Federer insists he still has game to be No. 1

Associated Press

DUBAI, United Arab Emirates (AP) — Novak Djokovic and Andy Murray have played in the last two Grand Slam finals, and it's easy to imagine their rivalry overshadowing an aging Roger Federer and an injury-plagued Rafael Nadal in the years to come.

But the second-ranked Federer will have none of it.

As he prepares to defend his Dubai Championships title, the 31-year-old Federer said Sunday he is playing "excellent tennis" and is confident he can overtake Djokovic for the top spot.

He acknowledged, though, it will be a challenge given that he plans to scale back his schedule in 2013. He wants to take several weeks off before the start of the clay season.

"Absolutely realistic, if you play great," Federer said of returning to No. 1, a spot he last held for 17 weeks until Oct. 29, breaking a record of 286 weeks at the top held by Pete Sampras.

"Time will tell," Federer said. "I know it's possible. I know it's possible to win tournaments. But right now, a big focus is on making sure every tournament I enter that I'm perfectly prepared, like for here, for Australia, for Indian Wells."

Federer also brushed aside talk of retirement, making it clear he remains healthy and hungry to win more trophies, including another Grand Slam title — preferably Wimbledon, which he has won seven times. He is going for his sixth title in Dubai.

The 17-time Grand Slam champion added to his total with a Wimbledon title in 2012 but lost in the quarterfinals of the U.S. Open and the semifinals of this year's Australian Open.

"I want to give myself the best possible chance to play as long as I can," Federer said.

"Eventually, it will be clear that it is time to stop, but the time is definitely not now," he said. "But then again, things change very quickly. You have to be ready for it and open to it. I'm not naive that I can play for 15 more years, but I would like to give myself a chance to play for many more years to come. I'm happy with where my body is at."

Federer said the recent focus on a Djokovic-Murray rivalry made sense to some degree. But with four different players winning the four Grand Slam events last year, he said it was premature to turn the men's game into a two-man competition.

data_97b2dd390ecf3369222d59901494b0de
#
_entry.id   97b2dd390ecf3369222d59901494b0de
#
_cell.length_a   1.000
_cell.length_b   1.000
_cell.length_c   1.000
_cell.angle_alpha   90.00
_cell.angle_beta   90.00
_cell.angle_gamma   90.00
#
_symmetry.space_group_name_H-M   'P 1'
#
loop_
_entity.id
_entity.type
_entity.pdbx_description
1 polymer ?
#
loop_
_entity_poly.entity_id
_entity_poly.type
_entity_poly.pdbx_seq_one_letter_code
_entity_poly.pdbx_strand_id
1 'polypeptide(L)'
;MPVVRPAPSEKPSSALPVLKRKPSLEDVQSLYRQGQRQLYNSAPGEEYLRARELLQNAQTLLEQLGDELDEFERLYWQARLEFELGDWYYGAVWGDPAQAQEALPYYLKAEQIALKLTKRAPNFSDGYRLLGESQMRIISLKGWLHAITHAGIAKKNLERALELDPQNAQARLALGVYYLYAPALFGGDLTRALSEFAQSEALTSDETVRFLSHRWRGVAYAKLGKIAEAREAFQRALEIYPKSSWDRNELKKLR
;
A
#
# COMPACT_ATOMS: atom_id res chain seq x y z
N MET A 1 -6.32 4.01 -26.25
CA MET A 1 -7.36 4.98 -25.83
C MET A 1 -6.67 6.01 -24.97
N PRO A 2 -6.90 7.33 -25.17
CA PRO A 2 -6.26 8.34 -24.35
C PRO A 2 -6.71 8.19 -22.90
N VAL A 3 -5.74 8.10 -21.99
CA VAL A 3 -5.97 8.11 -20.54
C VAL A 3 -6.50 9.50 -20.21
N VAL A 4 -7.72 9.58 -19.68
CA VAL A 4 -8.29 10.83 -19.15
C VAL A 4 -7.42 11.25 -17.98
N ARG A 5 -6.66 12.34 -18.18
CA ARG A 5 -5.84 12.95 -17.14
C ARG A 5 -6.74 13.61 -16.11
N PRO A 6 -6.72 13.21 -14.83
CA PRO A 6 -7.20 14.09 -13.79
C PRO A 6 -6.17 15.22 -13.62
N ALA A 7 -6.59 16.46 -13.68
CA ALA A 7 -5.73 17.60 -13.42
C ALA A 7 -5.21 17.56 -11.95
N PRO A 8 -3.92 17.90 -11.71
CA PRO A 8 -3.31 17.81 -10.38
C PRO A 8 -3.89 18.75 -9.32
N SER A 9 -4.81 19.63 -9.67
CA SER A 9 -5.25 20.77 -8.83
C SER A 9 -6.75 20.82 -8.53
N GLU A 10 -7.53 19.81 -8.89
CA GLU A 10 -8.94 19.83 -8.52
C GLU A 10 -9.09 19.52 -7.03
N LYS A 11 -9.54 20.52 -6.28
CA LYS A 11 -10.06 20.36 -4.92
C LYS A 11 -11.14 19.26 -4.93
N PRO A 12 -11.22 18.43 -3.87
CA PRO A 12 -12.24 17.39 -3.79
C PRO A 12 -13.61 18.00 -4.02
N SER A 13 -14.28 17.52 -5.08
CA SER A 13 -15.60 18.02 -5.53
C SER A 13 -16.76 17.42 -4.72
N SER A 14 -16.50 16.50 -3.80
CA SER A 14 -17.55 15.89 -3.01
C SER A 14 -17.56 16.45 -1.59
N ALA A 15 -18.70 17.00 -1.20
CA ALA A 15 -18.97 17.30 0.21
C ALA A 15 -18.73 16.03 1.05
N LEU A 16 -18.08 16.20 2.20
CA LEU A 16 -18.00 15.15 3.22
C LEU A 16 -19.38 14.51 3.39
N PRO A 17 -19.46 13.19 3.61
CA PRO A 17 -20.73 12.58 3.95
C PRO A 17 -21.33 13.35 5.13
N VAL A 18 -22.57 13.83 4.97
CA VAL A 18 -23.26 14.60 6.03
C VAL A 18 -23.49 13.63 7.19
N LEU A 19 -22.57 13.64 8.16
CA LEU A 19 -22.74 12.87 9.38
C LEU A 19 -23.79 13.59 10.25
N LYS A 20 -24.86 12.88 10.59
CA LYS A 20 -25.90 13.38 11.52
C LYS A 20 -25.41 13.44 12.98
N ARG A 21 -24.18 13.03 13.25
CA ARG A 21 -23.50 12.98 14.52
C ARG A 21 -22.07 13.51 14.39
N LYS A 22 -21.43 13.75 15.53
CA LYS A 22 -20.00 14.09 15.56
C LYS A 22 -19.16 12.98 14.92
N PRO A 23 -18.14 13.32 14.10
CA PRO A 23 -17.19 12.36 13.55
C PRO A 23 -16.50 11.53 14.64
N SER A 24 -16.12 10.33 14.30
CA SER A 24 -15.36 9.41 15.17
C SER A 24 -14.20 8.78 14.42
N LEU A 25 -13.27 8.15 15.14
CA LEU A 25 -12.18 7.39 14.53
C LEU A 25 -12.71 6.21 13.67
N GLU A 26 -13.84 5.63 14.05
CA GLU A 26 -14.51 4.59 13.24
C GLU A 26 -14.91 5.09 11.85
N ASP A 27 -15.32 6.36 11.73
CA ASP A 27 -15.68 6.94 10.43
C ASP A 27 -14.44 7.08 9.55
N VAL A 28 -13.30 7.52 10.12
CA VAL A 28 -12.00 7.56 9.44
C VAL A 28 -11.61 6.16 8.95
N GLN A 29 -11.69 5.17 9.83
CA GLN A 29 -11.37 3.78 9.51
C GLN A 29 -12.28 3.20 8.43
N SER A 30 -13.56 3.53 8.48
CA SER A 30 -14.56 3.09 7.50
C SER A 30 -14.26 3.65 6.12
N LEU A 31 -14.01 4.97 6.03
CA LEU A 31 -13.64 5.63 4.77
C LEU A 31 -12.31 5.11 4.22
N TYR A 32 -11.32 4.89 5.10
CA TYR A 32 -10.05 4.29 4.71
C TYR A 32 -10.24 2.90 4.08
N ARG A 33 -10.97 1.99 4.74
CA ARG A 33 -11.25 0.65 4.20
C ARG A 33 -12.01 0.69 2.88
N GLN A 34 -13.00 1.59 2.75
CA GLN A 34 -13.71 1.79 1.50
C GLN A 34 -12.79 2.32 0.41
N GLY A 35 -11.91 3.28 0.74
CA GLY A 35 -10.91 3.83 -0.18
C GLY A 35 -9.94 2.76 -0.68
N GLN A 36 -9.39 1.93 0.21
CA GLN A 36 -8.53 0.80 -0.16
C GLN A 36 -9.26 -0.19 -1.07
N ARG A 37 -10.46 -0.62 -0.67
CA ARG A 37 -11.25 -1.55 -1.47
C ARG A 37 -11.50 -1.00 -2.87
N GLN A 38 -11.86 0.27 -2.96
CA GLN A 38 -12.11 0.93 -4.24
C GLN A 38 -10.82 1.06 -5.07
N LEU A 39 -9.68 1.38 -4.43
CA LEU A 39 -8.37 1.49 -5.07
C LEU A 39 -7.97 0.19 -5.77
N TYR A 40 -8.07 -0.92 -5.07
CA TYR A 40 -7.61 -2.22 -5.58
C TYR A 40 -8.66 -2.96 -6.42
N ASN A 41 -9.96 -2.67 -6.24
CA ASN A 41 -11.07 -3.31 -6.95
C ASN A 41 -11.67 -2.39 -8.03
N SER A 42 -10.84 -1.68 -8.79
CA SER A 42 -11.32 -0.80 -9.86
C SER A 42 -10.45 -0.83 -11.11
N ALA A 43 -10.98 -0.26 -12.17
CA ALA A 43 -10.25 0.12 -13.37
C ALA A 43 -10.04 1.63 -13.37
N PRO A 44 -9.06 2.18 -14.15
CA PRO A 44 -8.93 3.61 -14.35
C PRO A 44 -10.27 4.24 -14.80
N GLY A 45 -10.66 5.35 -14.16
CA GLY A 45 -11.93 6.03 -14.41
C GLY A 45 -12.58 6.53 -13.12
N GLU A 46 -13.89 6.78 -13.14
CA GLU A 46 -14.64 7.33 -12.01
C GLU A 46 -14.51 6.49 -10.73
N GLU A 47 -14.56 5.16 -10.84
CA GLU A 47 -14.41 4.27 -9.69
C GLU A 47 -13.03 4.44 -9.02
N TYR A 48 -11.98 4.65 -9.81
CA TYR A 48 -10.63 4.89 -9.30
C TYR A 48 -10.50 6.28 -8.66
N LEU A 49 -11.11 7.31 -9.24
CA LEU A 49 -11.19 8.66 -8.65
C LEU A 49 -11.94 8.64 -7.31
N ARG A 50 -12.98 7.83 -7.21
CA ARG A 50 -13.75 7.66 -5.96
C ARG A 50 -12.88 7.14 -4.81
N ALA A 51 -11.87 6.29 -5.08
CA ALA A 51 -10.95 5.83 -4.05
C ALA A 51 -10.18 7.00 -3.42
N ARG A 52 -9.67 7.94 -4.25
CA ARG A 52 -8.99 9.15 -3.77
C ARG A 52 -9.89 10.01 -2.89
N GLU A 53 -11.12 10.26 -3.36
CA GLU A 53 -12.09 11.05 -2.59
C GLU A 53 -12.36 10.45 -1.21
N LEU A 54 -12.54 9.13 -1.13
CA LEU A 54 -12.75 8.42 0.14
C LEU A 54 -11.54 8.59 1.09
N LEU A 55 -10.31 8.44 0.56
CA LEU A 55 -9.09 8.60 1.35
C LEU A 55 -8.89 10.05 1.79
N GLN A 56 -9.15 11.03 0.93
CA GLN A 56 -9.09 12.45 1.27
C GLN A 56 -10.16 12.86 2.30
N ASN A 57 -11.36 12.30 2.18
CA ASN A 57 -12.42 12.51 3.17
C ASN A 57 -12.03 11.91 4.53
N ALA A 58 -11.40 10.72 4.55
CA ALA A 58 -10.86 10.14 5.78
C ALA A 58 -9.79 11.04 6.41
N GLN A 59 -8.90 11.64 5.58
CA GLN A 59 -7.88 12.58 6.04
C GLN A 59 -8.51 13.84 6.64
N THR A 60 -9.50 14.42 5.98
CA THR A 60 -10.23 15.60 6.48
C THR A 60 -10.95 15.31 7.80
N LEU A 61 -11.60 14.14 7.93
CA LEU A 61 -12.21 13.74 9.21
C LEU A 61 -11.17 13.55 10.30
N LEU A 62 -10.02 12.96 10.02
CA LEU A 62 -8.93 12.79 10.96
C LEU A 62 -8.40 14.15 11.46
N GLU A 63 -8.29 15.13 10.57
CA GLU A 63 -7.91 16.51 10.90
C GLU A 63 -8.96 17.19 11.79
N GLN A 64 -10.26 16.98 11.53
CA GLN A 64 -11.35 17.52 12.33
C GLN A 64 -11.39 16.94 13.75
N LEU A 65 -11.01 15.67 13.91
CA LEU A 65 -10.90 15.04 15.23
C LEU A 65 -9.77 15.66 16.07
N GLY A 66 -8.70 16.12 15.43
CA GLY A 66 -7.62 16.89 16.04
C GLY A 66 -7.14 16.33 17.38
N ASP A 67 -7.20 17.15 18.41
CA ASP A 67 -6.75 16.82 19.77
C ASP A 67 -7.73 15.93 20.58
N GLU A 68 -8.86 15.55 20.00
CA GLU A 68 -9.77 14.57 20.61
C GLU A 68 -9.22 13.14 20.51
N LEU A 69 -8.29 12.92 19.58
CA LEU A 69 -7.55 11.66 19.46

"Yes, they have played more often than not, and they have played in some big matches and very often the matches have been very good. So naturally that is what the media looks at. I understand that," he said. "It's all a question of how you see things. Rafa also has not been involved in this whole process the past seven months, so you don't want to jump the gun too quick."

Djokovic, who is also in Dubai and going for his fourth title, agreed.

"I cannot pick (Murray) over Roger and Rafa because all three of them are still my biggest rivals," Djokovic said. "I cannot pick one of those three guys because Roger and Rafa have been so dominant in our sport and they have still — from all of the active players — the biggest rivalry."

Djokovic said he was impressed with what he saw from Nadal in Brazil, where the Spaniard won his first title earlier this month since returning from a knee injury.

"He's still playing really, really good on clay, and I didn't expect any different," Djokovic said. "Again, I'm not in his shoes and I don't know how he physically feels. ... I'm sure that's going to give him a lot of confidence for the rest of the season, because that's what he wanted. It doesn't matter at what level and it's great for tennis that he's back — there's no question about it."

After Djokovic won the Australian Open, attention turned to whether he can match his 2011 exploits, when he captured three major titles, had a 43-match winning streak and finished the year 70-6. The Serb said he was "in a strong position" to win more Grand Slam championships in 2013 and that he was "not hiding" the fact he wanted to win the French Open — where his chances have improved because of the injury troubles of seven-time champion Nadal.

And in a warning to his rivals, he said he is in a better state of mind than he was a year ago.

"Mentally, I do feel a little bit more relieved than I was at the start of 2012," Djokovic said. "Following up after 2011 was an extreme challenge for me — mentally mostly — because I still played really well, but I found myself for the first time in a position to be the No. 1 in the world and to defend Grand Slam titles — three in a whole year.

"Right now, I've recuperated. I've learned my lesson; I've understood the experience that I went through, and I'm ready for new challenges."

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